The court re-convened on 9 October with four defence lawyers arranged by local human rights defenders to represent them. The prosecution changed the main charge against them to espionage, which carries a maximum 10-year prison sentence. The judge refused bail and adjourned the case until after the court recess during the month of Ramadan.
The trial resumed on 24 November. CID officers who had interrogated Zamzam Ahmed Dualeh are reported to have stated that she had "confessed" to the espionage charge. The charge apparently concerned her role in an alleged conspiracy originating in Puntland, where she had recently left school. However, after verbal exchanges between the defence lawyers and the judge which led to the defence lawyers asking the judge to withdraw from the case on account of alleged bias, the judge convicted the defence lawyers of the offence of "insult to a judge during a hearing". He sentenced all four - Yusuf Ismail Ali, Fawzi Sheikh Yunis Hassan, Abdirahman Ibrahim Alin and Mohamed Said Hirsi - to three years’ imprisonment. They were immediately arrested in court and taken to the Central Prison. Their case is now under appeal.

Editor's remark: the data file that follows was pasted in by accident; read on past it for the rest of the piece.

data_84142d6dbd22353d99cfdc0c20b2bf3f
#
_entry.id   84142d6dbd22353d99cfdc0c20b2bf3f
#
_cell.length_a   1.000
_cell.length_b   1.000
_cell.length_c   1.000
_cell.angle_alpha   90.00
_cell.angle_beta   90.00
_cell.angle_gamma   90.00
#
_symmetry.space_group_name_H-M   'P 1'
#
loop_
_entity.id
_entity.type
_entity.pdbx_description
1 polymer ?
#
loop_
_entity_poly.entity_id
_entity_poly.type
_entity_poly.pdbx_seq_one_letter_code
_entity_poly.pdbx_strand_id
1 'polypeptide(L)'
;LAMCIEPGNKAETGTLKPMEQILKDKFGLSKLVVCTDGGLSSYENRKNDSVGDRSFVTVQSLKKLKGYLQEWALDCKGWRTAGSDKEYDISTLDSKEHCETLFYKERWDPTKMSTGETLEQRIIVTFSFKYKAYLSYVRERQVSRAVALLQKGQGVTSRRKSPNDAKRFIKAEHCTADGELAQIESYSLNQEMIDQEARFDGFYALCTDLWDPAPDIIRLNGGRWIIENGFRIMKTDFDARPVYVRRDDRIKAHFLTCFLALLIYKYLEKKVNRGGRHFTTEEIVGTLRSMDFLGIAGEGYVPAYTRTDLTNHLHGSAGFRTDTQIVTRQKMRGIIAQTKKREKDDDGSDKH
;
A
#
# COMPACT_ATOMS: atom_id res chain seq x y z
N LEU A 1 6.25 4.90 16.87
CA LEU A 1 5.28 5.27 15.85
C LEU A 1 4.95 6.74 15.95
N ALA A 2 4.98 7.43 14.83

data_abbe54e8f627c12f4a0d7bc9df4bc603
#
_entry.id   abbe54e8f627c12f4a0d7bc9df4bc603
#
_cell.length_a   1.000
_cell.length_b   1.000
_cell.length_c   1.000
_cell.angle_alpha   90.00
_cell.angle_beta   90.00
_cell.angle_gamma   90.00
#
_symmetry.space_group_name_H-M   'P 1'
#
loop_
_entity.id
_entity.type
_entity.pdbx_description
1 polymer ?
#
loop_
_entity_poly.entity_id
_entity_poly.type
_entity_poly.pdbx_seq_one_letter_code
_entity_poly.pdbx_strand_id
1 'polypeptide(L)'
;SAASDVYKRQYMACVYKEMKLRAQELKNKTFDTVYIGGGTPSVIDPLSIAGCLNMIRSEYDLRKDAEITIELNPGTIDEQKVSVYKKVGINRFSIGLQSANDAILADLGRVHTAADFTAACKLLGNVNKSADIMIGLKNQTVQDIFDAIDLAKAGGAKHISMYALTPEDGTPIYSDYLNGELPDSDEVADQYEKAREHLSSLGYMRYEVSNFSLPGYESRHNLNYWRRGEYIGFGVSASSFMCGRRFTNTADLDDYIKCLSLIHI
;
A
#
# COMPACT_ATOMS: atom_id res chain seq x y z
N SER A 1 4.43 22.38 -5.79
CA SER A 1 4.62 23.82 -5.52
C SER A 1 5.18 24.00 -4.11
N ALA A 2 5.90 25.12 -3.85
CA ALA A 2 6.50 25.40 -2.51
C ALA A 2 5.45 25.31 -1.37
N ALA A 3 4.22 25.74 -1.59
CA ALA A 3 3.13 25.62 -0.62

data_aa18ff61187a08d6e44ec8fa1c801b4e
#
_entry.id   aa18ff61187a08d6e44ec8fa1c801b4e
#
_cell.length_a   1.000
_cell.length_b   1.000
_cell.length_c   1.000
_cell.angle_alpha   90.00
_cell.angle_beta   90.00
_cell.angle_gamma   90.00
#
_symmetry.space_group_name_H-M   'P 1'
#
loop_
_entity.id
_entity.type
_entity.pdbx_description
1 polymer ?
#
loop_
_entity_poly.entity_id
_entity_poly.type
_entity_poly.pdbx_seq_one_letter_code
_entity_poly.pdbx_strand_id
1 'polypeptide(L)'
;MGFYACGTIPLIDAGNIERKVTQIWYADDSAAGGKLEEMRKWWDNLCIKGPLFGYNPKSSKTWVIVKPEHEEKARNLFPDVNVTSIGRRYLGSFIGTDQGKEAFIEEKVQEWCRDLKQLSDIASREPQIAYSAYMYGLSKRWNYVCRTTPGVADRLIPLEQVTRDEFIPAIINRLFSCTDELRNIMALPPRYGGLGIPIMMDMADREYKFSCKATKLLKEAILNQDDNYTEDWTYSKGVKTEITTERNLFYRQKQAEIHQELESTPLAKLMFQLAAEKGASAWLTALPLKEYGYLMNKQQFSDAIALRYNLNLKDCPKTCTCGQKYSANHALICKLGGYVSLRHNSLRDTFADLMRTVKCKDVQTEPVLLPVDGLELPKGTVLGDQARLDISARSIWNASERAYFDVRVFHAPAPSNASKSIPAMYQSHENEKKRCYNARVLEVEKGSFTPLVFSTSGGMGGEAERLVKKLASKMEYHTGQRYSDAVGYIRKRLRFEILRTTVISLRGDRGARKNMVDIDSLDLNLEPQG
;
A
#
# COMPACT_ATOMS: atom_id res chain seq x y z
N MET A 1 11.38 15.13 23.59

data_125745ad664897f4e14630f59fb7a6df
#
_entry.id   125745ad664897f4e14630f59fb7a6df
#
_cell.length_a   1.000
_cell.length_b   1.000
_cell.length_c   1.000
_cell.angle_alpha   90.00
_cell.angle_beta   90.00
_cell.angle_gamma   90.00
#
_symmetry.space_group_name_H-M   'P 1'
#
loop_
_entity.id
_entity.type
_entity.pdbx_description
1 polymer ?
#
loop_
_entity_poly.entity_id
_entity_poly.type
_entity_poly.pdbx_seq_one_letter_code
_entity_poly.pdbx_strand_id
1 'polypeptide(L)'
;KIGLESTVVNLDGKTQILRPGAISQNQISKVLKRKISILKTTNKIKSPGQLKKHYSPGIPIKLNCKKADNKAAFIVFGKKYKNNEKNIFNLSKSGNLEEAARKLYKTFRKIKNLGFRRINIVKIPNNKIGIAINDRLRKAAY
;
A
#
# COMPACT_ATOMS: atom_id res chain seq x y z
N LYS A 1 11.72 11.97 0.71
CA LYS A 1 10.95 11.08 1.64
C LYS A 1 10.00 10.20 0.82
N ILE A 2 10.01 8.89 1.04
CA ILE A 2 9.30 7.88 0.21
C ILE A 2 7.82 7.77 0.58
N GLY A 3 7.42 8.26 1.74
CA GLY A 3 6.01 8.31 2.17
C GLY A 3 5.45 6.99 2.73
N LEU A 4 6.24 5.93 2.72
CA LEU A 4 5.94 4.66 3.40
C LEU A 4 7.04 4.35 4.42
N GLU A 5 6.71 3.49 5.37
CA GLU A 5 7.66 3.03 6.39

The judge adjourned the trial of Zamzam Ahmed Dualeh and Omar Jama Warsame indefinitely.
Human rights defenders in Somaliland are also themselves at risk of human rights violations on account of their criticisms of this case. During the court hearings in October, three human rights activists from Samo Talis human rights organization and the Academy for Peace and Development were detained outside the court, together with a law professor from the new Hargeisa University and a member of the Somaliland Upper House of Parliament (Gurti). They were released after some hours without being charged. A Samo Talis official was almost arrested at the 24 November court hearing, when he was apparently wrongly accused of speaking in court.
Amnesty International’s appeals to the Somaliland authorities
1. The child rights issue
According to her identity document, Zamzam Ahmed Dualeh was born on 14 August 1988 and is thus 16 years old. She is therefore a child, who should, under international human rights standards, be dealt with through procedures specifically applicable to children.